What Does “Heavy-Duty”
Mean in an Outdoor U.S. Flag
 
Heavy-duty refers to a flag's ability to take the twin beatings delivered each day by the sun and wind.
 
With embroidered stars and 13 stripes, the U.S. flag is one of, if not the most, heavily-stitched flags made. That stitching, if done properly, is a source of strength and durability. Poorly done and stitching becomes a source of weakness, especially in terms of fraying and shredding on the fly hem, and the separation of the seams joining the stripes.




 
Materials
Heavy-duty, outdoor U.S. flags are made with either SolarMax nylon or with 2-ply-spun & woven polyester.
 
SolarMax Nylon from Invista is the most popular flag material in the world, and the default choice for U.S. flags. As the name suggests, SolarMax is designed to withstand the UV effects of the sun.
 
Polyester: Nylon’s primary weakness is fraying in the fly-hem, especially in larger flags. Spun, woven polyester flags have a more open weave, and are less prone to whipping by the wind.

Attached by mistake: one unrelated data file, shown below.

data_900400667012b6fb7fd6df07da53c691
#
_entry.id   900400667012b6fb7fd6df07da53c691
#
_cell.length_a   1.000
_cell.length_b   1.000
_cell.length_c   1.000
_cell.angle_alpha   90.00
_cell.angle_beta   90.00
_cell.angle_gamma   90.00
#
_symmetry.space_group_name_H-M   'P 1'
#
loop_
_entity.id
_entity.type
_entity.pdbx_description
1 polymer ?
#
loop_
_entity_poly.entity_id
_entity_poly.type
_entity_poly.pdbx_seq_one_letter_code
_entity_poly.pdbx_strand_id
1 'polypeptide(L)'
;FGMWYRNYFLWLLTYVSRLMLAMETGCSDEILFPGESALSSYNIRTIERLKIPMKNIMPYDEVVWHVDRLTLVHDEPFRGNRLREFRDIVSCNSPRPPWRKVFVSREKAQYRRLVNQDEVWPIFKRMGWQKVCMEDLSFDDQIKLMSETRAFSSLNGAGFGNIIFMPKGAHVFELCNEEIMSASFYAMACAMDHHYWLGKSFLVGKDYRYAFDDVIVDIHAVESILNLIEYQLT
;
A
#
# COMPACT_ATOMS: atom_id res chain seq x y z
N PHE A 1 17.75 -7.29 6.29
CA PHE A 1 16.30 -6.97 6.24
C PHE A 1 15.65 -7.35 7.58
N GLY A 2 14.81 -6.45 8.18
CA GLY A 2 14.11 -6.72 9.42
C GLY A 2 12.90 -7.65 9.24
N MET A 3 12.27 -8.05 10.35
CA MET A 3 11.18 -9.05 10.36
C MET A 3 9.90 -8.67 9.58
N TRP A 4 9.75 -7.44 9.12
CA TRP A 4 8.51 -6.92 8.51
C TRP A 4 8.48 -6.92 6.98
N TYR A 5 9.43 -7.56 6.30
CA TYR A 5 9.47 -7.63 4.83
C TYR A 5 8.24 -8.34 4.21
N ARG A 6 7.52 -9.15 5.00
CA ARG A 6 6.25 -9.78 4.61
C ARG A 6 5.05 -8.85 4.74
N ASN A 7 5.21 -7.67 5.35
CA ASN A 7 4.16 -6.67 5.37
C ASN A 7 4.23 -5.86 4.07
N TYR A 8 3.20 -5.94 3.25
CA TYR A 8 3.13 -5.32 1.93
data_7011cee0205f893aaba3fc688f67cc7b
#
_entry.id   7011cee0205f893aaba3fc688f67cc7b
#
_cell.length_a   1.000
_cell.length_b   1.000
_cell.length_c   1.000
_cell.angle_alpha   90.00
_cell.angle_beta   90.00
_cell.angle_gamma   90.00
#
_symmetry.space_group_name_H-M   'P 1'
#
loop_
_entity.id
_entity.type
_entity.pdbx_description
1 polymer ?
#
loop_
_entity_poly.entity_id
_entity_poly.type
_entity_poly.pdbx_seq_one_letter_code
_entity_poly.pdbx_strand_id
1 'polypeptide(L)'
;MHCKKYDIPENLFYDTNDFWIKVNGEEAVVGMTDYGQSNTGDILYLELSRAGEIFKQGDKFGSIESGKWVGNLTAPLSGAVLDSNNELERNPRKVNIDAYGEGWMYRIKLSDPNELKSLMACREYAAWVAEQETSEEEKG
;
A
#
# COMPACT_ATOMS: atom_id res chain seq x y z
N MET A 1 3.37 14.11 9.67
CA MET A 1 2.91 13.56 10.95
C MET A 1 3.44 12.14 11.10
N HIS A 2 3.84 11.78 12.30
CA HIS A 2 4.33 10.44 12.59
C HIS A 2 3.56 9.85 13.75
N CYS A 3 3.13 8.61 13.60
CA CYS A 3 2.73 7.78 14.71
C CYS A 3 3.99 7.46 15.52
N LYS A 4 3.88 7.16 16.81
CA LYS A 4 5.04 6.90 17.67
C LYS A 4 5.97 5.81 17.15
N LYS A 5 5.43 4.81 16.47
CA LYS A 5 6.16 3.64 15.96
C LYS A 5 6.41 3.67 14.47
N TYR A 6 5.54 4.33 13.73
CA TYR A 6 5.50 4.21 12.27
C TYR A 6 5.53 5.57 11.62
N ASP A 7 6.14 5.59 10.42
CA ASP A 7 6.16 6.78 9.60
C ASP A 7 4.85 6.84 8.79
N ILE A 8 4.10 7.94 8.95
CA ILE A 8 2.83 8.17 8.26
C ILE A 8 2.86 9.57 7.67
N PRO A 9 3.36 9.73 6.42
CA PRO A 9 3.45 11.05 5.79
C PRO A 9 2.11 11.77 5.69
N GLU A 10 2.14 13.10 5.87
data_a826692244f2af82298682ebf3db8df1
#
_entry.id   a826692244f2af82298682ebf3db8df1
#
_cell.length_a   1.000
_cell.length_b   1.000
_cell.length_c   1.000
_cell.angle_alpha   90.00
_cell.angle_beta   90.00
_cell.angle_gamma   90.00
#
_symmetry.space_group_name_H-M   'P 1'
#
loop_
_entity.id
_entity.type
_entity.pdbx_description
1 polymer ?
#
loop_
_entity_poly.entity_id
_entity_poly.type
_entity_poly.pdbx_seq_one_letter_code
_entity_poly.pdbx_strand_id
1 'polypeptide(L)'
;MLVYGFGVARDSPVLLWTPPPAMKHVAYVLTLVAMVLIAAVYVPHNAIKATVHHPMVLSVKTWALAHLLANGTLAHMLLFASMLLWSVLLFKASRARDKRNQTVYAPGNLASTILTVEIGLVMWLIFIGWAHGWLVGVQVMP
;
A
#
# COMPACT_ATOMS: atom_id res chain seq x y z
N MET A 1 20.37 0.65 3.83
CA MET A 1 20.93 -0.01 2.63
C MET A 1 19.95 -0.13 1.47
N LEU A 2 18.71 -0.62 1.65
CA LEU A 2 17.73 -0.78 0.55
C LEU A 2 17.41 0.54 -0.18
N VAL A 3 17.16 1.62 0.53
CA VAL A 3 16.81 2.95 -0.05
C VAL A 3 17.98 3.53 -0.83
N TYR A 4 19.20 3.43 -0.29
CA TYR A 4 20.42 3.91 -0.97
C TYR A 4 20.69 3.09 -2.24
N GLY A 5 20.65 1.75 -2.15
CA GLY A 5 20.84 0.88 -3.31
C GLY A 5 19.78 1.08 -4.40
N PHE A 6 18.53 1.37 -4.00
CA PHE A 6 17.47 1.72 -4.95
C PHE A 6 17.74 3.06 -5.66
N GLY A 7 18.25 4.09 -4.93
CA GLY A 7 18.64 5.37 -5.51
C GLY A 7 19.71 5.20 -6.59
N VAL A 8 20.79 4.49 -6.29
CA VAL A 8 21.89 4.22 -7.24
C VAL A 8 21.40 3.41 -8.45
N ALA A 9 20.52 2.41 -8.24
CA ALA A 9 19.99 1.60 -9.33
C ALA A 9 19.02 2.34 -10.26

Polyester flags are generally considered the longest-lasting U.S. flags. If you’ve flown a nylon U.S. flag and it has frayed while still having good color you should consider polyester.

Heavily-Sewn Fly Hem and Seams
Flag should have four to eight rows of stitching on the fly hem, depending on the size of the flag and on whether the maker uses corner hem patches on larger flags.
 
Annin’s Nyl-Glo and Tough-Tex flags have four rows of lock-stitching on flags up to 6 x 10 ft. Larger flags have six rows of lock-stitching on the fly hem.

Annin flags 15 x 25 ft. and larger also have fly hem corner patches.
 
Allied Flag Co.’s U.S. flags have four rows of lock-stitching.


Brass Grommets or Rope & Metal Thimbles on Heavy Canvass


  Embroidered or Appliqued Stars